To all the new readers. This is a series that I have started on our (ceramists) relationship with heat. I am an artist, who works as a ceramic engineer and teach materials here At Alfred University. So I have a particular perspective on our relationship with heat. It has always seemed to me that artists do not have firm grip on what is going on when we fire a kiln, so this series is an attempt to explain things better. I hope you find it informative.
Where we left off was the development of heat and the kiln. The kiln was important because people discovered that the hotter the firing, the more durable the work. We take durability for granted in a world of plastic and mass production. But, back then, you had one plate and one cup. So It was important that they lasted.
Eventually the Europeans figured out how to work with stoneware and salt firing, creating kilns that could reach higher temperatures. Which was good, and durable, but it was not pretty. I know that some people will jump us and say that this is beautiful ware. I would argue that it is interesting, but the fact is, this was ware that was made to be purely functional. Wasting time on aesthetics wasted production time. Loss of production time, means reduced profits.
Around this time trading with Asia began, and everything changed. China, to be blunt, was awesome. China had discovered Porcelain, and it was good. Porcelain is pure, white, sensitive and pretty. All of that is important for objects to be considered "beautiful" by the upper class. I don't want to go too into depth about the value of whiteness and the desirability of that (Michael Jackson, anyone). To emphasize the importance of Whiteness, I present you a dramatic reading from Monty Python and the Holy Grail.
"How do you know he is a King?"
"He hasn't got shit all over him."
Simple as that. The world people occupied was inherently dirty. Whiteness represented a life that was superior to the the unwashed masses. But there was a catch, Europeans could not make this lovely, white, delicate, translucent material. Only the Chinese could. This was a problem. Europeans had to import Porcelain, and they did, in massive quantities. The called it white gold.
What the Chinese had figured out was two things. One, they had discovered Kaolin and chemistry. Kaolin, the pure white clay which is the basis for all clays, was found at Gaoling Mountain, outside Jingdezhen. The second is that they had invented kilns that were able to achieve the (at the time) incredible temperatures. The real secret to building heat is not so much the generation if heat, as much as it is the retention of the heat that you have already created. As I stated before, a kiln is not a heat building device, so much as a heat retention device.
Anyone who has every fired a modern barrel Kiln, you will know, there units are often stated to be "Cone 10" rated. Yest it is exceptionally difficult to achieve that temperature. it is not the faults of the elements. It is the fact that the kiln only has a couple of inches of refractory. So the heat that is built, just radiates out through the wall.
So, the Chinese had figured all this out. Chemistry and Heat. But why are these high temperatures necessary? For that we must return to the Bunsen Burner. As we discussed before, in Chemistry class we used the Bunsen Burner to induce a chemical reaction. The application of heat, applies energy to the system that induces the materials to interact and form new species.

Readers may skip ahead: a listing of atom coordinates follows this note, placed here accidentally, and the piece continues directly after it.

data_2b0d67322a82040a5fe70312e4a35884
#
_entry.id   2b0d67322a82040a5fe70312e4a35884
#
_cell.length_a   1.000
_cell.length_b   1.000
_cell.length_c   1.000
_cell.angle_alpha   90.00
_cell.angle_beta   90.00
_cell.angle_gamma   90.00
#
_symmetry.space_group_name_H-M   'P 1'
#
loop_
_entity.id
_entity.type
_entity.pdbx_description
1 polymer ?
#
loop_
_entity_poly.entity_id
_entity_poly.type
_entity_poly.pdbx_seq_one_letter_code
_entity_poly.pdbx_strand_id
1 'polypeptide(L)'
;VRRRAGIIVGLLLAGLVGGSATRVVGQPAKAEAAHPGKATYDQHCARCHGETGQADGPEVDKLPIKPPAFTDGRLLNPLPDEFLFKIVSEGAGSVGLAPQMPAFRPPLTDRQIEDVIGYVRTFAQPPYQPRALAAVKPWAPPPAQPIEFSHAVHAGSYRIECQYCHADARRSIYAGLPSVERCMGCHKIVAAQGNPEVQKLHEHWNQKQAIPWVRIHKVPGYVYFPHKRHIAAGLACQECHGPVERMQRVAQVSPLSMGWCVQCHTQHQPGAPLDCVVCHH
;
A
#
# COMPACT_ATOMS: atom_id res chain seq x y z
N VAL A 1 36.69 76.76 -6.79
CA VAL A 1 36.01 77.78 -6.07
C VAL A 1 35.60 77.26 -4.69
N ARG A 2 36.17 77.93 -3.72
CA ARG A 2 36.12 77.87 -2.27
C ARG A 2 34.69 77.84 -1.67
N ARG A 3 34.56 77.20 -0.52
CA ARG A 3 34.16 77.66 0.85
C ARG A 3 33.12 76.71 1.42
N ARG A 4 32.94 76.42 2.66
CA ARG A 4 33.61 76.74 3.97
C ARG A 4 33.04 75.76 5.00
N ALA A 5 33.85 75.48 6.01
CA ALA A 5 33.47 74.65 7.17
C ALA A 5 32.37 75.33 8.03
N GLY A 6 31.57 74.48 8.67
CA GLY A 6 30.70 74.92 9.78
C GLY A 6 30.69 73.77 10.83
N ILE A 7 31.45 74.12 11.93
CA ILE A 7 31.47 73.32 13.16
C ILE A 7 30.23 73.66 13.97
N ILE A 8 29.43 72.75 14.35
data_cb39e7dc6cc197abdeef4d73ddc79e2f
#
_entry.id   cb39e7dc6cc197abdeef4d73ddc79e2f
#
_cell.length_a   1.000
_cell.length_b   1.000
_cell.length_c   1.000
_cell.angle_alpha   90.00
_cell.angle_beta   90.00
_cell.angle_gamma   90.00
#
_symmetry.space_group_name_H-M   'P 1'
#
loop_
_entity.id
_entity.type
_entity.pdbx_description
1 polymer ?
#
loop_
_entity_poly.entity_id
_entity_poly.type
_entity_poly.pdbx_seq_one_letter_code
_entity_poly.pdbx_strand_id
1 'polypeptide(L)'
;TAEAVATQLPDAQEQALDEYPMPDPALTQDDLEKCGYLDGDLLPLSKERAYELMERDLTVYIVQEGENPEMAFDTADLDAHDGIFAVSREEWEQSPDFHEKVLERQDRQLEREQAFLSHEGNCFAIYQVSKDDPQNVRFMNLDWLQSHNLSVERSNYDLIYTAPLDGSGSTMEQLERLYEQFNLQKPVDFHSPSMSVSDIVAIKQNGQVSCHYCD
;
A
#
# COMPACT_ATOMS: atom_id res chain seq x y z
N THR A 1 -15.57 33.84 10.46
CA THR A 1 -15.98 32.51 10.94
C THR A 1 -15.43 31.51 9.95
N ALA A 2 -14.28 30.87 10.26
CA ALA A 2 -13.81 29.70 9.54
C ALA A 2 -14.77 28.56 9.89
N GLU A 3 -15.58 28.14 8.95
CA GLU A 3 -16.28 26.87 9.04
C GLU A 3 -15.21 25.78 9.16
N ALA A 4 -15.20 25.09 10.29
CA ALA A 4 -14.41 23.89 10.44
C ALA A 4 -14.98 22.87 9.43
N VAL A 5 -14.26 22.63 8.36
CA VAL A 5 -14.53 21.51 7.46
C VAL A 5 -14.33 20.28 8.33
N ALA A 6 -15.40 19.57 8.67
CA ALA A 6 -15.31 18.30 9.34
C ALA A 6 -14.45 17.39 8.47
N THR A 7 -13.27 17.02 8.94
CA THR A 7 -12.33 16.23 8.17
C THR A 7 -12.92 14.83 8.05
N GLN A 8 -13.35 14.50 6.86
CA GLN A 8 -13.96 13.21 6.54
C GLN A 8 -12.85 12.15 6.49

So what does all this heat get us? It is pretty simple, we use heat to change Clay, Feldspar and Quartz into Mullite and Glass.
Clay systems are pretty simple. They seem complicated because we look at a lot of different materials (Clay, Feldspar, Quartz and Fillers) It gets even worse because we have lots of Brand names on top of that (Custer, G-200, EPK, Grolleg) the list goes on and on. It gets even worse. This morning I was talking with an Engineering student, and I had to explain to him that Quartz, Flint, and Silica were all the same thing. Ugh.
But I don't want to get you confused (I'll save that for later). And Chemistry is for another day. What I want to talk about is what happens in a firing. I will go into the subtleties of a firing in my next post, but here I want to talk about what happens in a high temperature firing. That is the formation of Mullite and Glass.
Think of Mullite and Glass, as Skeleton and Muscles. Mullite is the skeleton of clay and Glass is the muscles. They need each other to function, even though they are different things. One without the other is useless. Glass makes clay, hard and durable. Mullite allows for the glass to keep it's shape in the kiln.
Anyone who has seen glass blowing, knows that molten glass flows. If left to its own devices molten glass will puddle. That is why glass blowing is so difficult, you are trying to fight against the nature of the material to puddle. You are fighting gravity and chemistry.
Why Mullite is so awesome is that it helps the molten glass keep its shape.
Next time. What is going on in my kiln? (and why Quartz Inversion doesn't matter).
Some years ago I had a dream about walking through the history of ceramics. I wanted to stand in a room and see how pottery changes over the years, through different countries, and see the influences of trade and natural resources. I wanted to see whole in front of me what I understood in bits and pieces. Hence, the "Making History" course was born. I decided to teach a class where students would make historical pottery; they would research the building techniques, clays and glazes of iconographic pottery from all over the world. They would make these objects to understand, to learn how to see, and to learn how to make. I wanted the students to work on something outside of themselves; work not based on their own self-expression or ego, but based simply on learning through making and through researching, and on the sheer pleasure of re-discovering things that have come before. This study would culminate in a large-scale exhibition of all of these objects, arranged within a timeline and within geographical relationships.